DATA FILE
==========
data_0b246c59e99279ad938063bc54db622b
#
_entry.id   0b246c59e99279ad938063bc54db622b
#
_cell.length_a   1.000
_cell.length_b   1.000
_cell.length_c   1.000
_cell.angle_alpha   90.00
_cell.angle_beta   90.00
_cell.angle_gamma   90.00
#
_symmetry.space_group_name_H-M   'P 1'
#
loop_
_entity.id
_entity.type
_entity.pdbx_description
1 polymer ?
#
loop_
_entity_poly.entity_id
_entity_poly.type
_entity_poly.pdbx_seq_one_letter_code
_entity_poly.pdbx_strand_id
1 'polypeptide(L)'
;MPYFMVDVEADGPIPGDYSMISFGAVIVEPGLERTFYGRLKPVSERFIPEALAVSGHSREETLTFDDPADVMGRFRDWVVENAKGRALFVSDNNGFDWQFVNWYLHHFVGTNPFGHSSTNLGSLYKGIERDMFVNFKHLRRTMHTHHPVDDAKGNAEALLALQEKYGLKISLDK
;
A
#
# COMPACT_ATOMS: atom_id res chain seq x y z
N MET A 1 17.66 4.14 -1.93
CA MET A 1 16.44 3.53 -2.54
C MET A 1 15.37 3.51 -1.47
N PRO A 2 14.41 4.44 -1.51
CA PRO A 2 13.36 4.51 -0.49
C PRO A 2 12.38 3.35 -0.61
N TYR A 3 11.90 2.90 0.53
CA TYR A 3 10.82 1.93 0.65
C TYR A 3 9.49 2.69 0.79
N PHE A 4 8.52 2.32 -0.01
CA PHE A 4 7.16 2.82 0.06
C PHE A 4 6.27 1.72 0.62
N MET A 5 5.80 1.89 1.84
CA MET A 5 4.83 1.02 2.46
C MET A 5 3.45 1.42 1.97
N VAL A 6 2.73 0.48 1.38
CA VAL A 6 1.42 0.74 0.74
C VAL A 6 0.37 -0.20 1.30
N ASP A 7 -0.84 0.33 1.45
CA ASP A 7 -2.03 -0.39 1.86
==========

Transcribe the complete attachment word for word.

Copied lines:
data_0b246c59e99279ad938063bc54db622b
#
_entry.id   0b246c59e99279ad938063bc54db622b
#
_cell.length_a   1.000
_cell.length_b   1.000
_cell.length_c   1.000
_cell.angle_alpha   90.00
_cell.angle_beta   90.00
_cell.angle_gamma   90.00
#
_symmetry.space_group_name_H-M   'P 1'
#
loop_
_entity.id
_entity.type
_entity.pdbx_description
1 polymer ?
#
loop_
_entity_poly.entity_id
_entity_poly.type
_entity_poly.pdbx_seq_one_letter_code
_entity_poly.pdbx_strand_id
1 'polypeptide(L)'
;MPYFMVDVEADGPIPGDYSMISFGAVIVEPGLERTFYGRLKPVSERFIPEALAVSGHSREETLTFDDPADVMGRFRDWVVENAKGRALFVSDNNGFDWQFVNWYLHHFVGTNPFGHSSTNLGSLYKGIERDMFVNFKHLRRTMHTHHPVDDAKGNAEALLALQEKYGLKISLDK
;
A
#
# COMPACT_ATOMS: atom_id res chain seq x y z
N MET A 1 17.66 4.14 -1.93
CA MET A 1 16.44 3.53 -2.54
C MET A 1 15.37 3.51 -1.47
N PRO A 2 14.41 4.44 -1.51
CA PRO A 2 13.36 4.51 -0.49
C PRO A 2 12.38 3.35 -0.61
N TYR A 3 11.90 2.90 0.53
CA TYR A 3 10.82 1.93 0.65
C TYR A 3 9.49 2.69 0.79
N PHE A 4 8.52 2.32 -0.01
CA PHE A 4 7.16 2.82 0.06
C PHE A 4 6.27 1.72 0.62
N MET A 5 5.80 1.89 1.84
CA MET A 5 4.83 1.02 2.46
C MET A 5 3.45 1.42 1.97
N VAL A 6 2.73 0.48 1.38
CA VAL A 6 1.42 0.74 0.74
C VAL A 6 0.37 -0.20 1.30
N ASP A 7 -0.84 0.33 1.45
CA ASP A 7 -2.03 -0.39 1.86